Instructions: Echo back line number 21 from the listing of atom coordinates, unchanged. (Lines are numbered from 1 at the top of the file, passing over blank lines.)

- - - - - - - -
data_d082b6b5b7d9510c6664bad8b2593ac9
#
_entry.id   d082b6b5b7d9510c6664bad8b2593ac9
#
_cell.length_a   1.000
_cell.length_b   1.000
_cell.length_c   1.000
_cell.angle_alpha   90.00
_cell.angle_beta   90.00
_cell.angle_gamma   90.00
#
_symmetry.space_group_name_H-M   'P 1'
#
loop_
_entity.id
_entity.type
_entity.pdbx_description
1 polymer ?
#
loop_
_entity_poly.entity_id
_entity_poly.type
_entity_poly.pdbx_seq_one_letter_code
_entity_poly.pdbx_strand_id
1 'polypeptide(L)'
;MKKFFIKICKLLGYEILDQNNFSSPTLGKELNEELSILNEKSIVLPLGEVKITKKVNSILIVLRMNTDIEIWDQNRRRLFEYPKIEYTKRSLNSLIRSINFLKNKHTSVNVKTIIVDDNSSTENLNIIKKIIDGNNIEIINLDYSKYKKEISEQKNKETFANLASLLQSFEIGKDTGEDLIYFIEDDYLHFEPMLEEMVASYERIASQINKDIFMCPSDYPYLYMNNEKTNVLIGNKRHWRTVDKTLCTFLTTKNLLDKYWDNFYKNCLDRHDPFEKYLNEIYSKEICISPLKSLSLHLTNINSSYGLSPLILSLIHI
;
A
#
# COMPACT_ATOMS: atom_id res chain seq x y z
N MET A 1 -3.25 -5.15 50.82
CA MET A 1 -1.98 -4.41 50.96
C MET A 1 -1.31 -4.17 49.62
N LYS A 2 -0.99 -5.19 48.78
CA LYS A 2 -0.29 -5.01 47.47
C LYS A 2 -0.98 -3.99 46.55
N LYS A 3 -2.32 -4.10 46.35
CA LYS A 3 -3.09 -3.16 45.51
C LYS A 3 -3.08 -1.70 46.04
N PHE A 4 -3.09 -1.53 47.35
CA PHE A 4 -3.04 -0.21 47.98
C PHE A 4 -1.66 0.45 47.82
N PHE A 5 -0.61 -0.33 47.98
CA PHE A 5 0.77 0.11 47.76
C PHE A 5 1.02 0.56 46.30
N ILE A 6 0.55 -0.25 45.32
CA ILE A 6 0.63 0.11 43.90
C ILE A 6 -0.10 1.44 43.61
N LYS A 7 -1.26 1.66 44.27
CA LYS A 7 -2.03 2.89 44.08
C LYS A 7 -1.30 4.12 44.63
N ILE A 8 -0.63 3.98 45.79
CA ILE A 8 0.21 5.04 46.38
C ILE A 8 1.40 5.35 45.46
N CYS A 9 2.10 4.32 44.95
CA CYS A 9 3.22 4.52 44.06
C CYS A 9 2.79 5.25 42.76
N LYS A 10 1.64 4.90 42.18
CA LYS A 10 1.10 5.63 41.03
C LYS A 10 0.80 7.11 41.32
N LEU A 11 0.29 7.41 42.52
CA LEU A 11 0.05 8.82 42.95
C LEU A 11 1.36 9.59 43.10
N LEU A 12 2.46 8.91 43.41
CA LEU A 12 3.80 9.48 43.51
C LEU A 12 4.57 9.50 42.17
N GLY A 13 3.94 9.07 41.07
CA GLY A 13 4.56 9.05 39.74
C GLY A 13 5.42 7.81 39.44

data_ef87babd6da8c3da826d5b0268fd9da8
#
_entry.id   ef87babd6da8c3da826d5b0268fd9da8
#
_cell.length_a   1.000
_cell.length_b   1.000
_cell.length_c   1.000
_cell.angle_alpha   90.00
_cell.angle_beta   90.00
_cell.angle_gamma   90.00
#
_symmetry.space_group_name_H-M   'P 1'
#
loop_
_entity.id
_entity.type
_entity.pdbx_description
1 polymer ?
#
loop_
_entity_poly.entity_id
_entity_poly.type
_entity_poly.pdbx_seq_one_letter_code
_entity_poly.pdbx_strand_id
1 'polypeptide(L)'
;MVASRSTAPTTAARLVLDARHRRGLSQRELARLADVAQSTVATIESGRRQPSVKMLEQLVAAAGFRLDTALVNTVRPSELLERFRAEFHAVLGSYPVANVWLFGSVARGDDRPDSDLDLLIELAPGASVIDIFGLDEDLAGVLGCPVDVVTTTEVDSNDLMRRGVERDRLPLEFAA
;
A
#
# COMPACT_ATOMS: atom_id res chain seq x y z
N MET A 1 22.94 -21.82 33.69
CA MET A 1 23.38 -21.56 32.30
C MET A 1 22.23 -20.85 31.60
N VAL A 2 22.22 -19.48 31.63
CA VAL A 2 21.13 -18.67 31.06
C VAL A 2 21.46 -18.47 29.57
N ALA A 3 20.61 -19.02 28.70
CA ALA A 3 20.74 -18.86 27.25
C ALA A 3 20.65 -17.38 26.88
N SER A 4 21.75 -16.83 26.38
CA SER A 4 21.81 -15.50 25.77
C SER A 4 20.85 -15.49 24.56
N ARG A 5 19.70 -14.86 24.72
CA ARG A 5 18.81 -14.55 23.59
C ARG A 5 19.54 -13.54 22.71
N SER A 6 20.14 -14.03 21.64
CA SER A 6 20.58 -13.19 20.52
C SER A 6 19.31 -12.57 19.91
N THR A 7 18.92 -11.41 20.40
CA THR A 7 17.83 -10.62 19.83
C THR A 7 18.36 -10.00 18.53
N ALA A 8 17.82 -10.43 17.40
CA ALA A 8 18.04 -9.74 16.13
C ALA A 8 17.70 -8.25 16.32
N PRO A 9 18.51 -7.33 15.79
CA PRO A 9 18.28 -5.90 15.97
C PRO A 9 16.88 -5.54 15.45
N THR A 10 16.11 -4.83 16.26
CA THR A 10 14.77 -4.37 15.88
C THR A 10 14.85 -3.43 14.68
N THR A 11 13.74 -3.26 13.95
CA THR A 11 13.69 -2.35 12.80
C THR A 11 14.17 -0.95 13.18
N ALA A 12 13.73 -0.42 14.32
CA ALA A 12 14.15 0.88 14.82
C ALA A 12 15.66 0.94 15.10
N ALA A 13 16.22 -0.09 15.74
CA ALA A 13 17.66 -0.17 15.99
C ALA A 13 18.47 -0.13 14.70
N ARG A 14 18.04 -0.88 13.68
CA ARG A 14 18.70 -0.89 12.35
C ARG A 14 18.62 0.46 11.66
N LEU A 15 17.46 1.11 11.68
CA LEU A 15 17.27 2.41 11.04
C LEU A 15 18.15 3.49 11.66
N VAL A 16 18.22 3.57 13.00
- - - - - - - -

_entity_poly.entity_id